Talking with Mrs. A. about her experience as her husband’s caregiver, several interesting points came up. As a retired teacher, the only way she felt she could keep up with all the medical terms and doctors’ appointments were with a notebook, not a computer, not an app, a simple notebook. She took it everywhere with her and used it extensively to navigate the medical system. She also shared that most of the time she was afraid and the way she was trying to cope was ask questions. Information was vital to her. She was very grateful for the team, but particularly grateful to Mr. A’s surgeon for saving his life. As Mr. A’s surgeon told Mrs. A, you were the one that saved his life. You were the one that when things did not seem right, you called or insisted that he call. You were the one who has been with him through the whole journey, you were the one who saved his life.

Caregivers are vital members of the mesothelioma team, and their contribution needs to be honored and recognized.

– Ellie

Mesothelioma Patient Care: Behind The Scenes

Every successful team needs people that work behind the scenes. In sports, it could be the trainer or the statistician, the person who does the scheduling, or the people in charge of the uniforms. Whatever the job it is necessary to keep the organization moving forward and progressing.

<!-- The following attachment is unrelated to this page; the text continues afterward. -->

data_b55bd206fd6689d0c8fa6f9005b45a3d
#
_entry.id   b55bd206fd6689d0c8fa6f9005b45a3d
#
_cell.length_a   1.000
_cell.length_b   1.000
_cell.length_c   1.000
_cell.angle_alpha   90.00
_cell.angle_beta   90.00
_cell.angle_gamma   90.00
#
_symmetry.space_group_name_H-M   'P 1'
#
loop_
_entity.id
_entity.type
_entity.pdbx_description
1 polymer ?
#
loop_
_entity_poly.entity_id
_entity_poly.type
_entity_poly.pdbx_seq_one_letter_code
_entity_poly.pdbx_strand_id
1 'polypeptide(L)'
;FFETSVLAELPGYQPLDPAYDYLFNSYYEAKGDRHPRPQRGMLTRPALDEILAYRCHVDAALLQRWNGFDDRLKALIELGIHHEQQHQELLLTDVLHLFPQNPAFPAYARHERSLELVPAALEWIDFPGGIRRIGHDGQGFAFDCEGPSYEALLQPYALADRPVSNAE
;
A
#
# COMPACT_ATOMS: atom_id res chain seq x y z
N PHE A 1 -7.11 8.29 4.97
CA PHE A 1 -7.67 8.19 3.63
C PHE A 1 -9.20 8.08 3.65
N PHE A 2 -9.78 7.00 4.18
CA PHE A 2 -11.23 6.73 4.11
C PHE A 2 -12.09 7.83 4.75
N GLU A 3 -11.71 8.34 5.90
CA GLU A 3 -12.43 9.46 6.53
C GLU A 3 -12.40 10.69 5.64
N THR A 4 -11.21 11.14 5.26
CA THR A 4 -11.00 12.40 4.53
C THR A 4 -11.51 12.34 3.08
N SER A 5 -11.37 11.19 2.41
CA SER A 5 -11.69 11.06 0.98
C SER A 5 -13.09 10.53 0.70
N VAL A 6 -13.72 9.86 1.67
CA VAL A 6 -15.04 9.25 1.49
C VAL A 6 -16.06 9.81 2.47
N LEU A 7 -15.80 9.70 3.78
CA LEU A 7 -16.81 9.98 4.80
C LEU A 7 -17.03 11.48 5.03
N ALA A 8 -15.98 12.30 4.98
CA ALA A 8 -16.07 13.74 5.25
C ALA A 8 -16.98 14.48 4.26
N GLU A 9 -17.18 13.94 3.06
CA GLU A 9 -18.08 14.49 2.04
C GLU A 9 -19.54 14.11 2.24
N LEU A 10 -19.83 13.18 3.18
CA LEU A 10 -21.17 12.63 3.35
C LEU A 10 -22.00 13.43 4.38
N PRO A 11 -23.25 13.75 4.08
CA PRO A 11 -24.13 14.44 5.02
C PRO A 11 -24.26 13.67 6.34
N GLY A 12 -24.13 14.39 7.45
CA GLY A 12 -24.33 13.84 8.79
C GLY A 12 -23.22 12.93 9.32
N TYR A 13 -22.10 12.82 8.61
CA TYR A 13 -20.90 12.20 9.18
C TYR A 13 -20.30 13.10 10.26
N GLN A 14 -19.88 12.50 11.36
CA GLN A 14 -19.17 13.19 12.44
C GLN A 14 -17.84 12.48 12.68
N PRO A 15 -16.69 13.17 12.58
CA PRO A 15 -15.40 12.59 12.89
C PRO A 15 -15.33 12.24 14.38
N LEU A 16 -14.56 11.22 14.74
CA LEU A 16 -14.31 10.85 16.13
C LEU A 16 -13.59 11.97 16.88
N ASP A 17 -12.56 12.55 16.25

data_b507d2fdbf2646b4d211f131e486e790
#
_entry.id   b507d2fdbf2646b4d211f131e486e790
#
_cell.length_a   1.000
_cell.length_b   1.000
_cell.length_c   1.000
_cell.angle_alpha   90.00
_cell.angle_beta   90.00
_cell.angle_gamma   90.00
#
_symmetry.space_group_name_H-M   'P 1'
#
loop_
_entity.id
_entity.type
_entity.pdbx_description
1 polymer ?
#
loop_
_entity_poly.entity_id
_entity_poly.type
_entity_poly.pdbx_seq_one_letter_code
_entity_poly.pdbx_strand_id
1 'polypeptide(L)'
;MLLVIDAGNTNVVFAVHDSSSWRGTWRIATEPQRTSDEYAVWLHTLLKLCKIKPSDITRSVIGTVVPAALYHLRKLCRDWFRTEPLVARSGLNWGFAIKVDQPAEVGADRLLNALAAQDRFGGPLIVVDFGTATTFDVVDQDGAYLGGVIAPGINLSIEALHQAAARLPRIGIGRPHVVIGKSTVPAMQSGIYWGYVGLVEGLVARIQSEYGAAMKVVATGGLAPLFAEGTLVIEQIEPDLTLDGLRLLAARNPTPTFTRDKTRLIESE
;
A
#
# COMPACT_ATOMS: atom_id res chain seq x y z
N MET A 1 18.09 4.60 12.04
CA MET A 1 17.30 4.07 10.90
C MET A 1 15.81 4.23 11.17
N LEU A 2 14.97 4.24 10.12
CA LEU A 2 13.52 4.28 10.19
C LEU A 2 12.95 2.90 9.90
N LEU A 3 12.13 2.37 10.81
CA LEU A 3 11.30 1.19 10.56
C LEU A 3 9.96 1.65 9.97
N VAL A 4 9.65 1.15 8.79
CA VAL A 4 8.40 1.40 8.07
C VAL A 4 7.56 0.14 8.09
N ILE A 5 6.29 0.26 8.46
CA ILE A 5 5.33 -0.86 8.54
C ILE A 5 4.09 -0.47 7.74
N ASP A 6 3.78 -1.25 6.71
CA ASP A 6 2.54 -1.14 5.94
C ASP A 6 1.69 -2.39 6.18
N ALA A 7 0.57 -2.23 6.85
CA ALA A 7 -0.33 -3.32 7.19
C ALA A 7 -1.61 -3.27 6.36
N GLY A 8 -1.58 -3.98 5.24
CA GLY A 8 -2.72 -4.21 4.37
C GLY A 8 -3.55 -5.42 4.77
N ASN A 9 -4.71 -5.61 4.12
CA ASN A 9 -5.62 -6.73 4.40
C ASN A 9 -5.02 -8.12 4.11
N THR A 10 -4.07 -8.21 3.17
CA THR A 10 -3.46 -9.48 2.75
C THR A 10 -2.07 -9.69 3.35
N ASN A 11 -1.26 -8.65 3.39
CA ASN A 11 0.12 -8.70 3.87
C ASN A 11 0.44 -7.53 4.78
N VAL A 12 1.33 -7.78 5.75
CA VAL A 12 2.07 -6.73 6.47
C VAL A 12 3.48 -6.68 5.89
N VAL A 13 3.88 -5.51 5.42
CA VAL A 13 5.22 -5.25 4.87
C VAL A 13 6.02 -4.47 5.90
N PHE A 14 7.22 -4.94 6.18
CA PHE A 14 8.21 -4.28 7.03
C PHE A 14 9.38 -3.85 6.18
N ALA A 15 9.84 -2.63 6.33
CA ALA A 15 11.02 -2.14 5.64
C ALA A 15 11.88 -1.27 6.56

In the mesothelioma community, there are many people behind the scenes. Many people are trying to make a difference for the patients, families, caregivers and friends that have been affected by mesothelioma. Often the importance of their work is not recognized.

Recently when talking to a patient advocate we were reminded about how difficult it is to navigate the health care system on a regular basis and how difficult it can be when you are dealing with mesothelioma. A question about insurance coverage came up for one of the patients. They could not afford one of their prescriptions. The prescription was necessary for their recovery. After multiple phone calls and some arm twisting she developed a plan and could get the medication that the patient needed.